States in Which There is Direct Case Law Stating That Voluntary or Involuntary Incapacity Can Render the Victim Incapable of Consenting or Caselaw Upholding Convictions in Which the Victim Was Voluntarily Intoxicated on Other Grounds (In the States Wherein the Sex Offense Statutes Either Do Not Define What Mental Incapacity Means or Do Not Address Incapacity to Consent at All)

StateIncapacity Undefined or Unaddressed by StatuteCase CitationHolding
GeorgiaUnaddressedJohnson v. State, 832 S.E.2d 676 (Ga. Ct. App. 2019)“‘Although a majority of states do not criminalize conduct when a victim has become voluntarily intoxicated by drugs or alcohol, Georgia is not such a state.'”
MassachusettsUnaddressedCommonwealth v. Blache, 880 N.E.2d 736 (Mass. 2008).The victim-complainant was voluntarily intoxicated, conviction was upheld on other grounds related to the standard for intoxication of a victim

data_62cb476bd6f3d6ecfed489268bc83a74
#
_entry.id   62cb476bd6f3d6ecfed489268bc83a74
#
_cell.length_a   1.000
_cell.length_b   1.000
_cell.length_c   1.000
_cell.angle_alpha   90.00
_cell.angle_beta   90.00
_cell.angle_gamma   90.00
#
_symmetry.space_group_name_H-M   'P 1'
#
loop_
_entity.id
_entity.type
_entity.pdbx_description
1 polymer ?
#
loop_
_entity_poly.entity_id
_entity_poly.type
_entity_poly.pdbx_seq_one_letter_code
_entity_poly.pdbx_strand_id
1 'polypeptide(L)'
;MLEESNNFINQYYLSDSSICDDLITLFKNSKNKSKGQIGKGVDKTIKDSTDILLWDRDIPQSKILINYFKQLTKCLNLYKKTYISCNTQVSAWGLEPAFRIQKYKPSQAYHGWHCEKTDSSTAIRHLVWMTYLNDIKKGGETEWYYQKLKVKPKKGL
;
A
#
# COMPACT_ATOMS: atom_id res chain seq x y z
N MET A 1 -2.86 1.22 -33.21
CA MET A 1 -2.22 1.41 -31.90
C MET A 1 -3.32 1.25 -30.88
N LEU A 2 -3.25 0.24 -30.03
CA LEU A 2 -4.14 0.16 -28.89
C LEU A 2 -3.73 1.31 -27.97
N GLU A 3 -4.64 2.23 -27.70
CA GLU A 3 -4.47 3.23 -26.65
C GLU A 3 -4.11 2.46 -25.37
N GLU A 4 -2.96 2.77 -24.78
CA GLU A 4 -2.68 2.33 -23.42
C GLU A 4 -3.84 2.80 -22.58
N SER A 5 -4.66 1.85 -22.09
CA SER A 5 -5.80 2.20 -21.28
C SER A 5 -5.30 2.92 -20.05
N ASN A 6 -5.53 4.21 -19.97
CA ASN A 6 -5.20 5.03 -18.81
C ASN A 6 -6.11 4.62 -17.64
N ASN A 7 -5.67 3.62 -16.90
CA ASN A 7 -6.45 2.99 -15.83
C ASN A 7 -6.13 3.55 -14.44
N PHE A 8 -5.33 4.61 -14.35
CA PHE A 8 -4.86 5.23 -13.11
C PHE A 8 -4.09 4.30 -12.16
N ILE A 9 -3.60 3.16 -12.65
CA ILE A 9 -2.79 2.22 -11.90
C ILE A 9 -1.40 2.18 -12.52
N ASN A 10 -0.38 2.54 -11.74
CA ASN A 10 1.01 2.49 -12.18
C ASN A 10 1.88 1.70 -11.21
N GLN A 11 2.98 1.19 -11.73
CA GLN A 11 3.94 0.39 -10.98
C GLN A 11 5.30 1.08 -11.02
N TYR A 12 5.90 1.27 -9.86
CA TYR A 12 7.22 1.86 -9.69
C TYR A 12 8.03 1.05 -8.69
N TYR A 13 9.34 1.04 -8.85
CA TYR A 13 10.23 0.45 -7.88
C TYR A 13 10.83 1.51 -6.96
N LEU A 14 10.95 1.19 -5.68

MontanaUndefinedState v. Gould, 902 P2d 532 (Mont. 1995)“The definition of ‘mentally incapacitated' is clear on its face. By its terms, it does not differentiate between voluntary and involuntary intoxication and is not limited to the latter.”
NebraskaUndefinedState v. Gentry, 2013 Neb. App. LEXIS 184 (Neb. Ct. App. Oct. 22, 2013)In this unpublished opinion, the victim-complainant was voluntarily intoxicated, the court held that the evidence supported a verdict of guilty of an aggravated sexual offense on either the theory that the victim was physically or mentally incapacitated.
NevadaUndefinedChavez-Hernandez v. State, 394 P.3d 209 (Nev. 2017)Upholding a conviction in which the victims were voluntarily intoxicated to the “point of unconsciousness” under the theory that they were physically or mentally incapacitated. Challenged on grounds of sufficiency of evidence.
New MexicoUnaddressedState v. Sosa, 223 P.3d 348 (N.M. 2009)The victim-complainant was voluntarily intoxicated. Conviction upheld on procedural grounds.